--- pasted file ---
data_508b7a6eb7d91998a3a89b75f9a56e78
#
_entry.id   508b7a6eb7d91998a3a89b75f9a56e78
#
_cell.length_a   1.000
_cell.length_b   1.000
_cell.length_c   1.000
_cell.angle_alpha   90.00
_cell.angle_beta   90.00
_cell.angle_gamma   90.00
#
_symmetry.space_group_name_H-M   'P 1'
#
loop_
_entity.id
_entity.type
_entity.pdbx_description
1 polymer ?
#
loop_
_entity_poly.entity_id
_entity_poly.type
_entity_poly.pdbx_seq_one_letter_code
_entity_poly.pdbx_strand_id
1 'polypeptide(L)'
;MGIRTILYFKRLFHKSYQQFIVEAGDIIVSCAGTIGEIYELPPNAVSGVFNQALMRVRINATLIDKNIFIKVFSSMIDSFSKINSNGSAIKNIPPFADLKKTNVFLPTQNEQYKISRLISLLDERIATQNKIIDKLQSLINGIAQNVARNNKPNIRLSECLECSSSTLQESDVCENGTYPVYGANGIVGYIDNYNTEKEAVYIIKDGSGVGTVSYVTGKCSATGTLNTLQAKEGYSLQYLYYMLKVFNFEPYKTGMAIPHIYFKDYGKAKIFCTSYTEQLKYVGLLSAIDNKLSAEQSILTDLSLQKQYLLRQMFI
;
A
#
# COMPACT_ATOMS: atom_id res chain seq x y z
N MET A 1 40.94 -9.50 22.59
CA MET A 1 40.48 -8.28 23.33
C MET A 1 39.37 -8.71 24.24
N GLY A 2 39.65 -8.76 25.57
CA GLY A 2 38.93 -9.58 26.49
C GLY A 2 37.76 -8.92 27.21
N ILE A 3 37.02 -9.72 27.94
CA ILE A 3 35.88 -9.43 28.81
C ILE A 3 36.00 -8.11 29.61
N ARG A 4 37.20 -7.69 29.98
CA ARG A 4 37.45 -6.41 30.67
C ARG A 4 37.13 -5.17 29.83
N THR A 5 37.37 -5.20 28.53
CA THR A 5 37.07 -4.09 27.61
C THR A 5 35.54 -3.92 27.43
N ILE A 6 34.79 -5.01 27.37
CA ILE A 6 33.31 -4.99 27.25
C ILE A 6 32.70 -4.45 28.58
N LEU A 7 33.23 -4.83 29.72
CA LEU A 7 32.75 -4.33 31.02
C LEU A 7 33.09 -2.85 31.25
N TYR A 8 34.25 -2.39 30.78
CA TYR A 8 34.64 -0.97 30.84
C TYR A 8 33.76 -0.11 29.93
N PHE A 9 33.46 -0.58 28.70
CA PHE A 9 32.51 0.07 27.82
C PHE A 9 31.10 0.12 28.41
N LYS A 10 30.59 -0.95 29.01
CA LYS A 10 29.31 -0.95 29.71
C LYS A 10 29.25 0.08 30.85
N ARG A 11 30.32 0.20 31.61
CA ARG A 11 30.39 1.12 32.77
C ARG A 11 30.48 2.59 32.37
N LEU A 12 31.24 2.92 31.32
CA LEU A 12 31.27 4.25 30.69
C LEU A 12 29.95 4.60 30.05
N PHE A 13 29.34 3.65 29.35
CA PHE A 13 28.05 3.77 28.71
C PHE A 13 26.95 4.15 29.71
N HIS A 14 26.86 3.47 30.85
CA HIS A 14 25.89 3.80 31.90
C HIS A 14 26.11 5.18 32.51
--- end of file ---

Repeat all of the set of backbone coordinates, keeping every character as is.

data_508b7a6eb7d91998a3a89b75f9a56e78
#
_entry.id   508b7a6eb7d91998a3a89b75f9a56e78
#
_cell.length_a   1.000
_cell.length_b   1.000
_cell.length_c   1.000
_cell.angle_alpha   90.00
_cell.angle_beta   90.00
_cell.angle_gamma   90.00
#
_symmetry.space_group_name_H-M   'P 1'
#
loop_
_entity.id
_entity.type
_entity.pdbx_description
1 polymer ?
#
loop_
_entity_poly.entity_id
_entity_poly.type
_entity_poly.pdbx_seq_one_letter_code
_entity_poly.pdbx_strand_id
1 'polypeptide(L)'
;MGIRTILYFKRLFHKSYQQFIVEAGDIIVSCAGTIGEIYELPPNAVSGVFNQALMRVRINATLIDKNIFIKVFSSMIDSFSKINSNGSAIKNIPPFADLKKTNVFLPTQNEQYKISRLISLLDERIATQNKIIDKLQSLINGIAQNVARNNKPNIRLSECLECSSSTLQESDVCENGTYPVYGANGIVGYIDNYNTEKEAVYIIKDGSGVGTVSYVTGKCSATGTLNTLQAKEGYSLQYLYYMLKVFNFEPYKTGMAIPHIYFKDYGKAKIFCTSYTEQLKYVGLLSAIDNKLSAEQSILTDLSLQKQYLLRQMFI
;
A
#
# COMPACT_ATOMS: atom_id res chain seq x y z
N MET A 1 40.94 -9.50 22.59
CA MET A 1 40.48 -8.28 23.33
C MET A 1 39.37 -8.71 24.24
N GLY A 2 39.65 -8.76 25.57
CA GLY A 2 38.93 -9.58 26.49
C GLY A 2 37.76 -8.92 27.21
N ILE A 3 37.02 -9.72 27.94
CA ILE A 3 35.88 -9.43 28.81
C ILE A 3 36.00 -8.11 29.61
N ARG A 4 37.20 -7.69 29.98
CA ARG A 4 37.45 -6.41 30.67
C ARG A 4 37.13 -5.17 29.83
N THR A 5 37.37 -5.20 28.53
CA THR A 5 37.07 -4.09 27.61
C THR A 5 35.54 -3.92 27.43
N ILE A 6 34.79 -5.01 27.37
CA ILE A 6 33.31 -4.99 27.25
C ILE A 6 32.70 -4.45 28.58
N LEU A 7 33.23 -4.83 29.72
CA LEU A 7 32.75 -4.33 31.02
C LEU A 7 33.09 -2.85 31.25
N TYR A 8 34.25 -2.39 30.78
CA TYR A 8 34.64 -0.97 30.84
C TYR A 8 33.76 -0.11 29.93
N PHE A 9 33.46 -0.58 28.70
CA PHE A 9 32.51 0.07 27.82
C PHE A 9 31.10 0.12 28.41
N LYS A 10 30.59 -0.95 29.01
CA LYS A 10 29.31 -0.95 29.71
C LYS A 10 29.25 0.08 30.85
N ARG A 11 30.32 0.20 31.61
CA ARG A 11 30.39 1.12 32.77
C ARG A 11 30.48 2.59 32.37
N LEU A 12 31.24 2.92 31.32
CA LEU A 12 31.27 4.25 30.69
C LEU A 12 29.95 4.60 30.05
N PHE A 13 29.34 3.65 29.35
CA PHE A 13 28.05 3.77 28.71
C PHE A 13 26.95 4.15 29.71
N HIS A 14 26.86 3.47 30.85
CA HIS A 14 25.89 3.80 31.90
C HIS A 14 26.11 5.18 32.51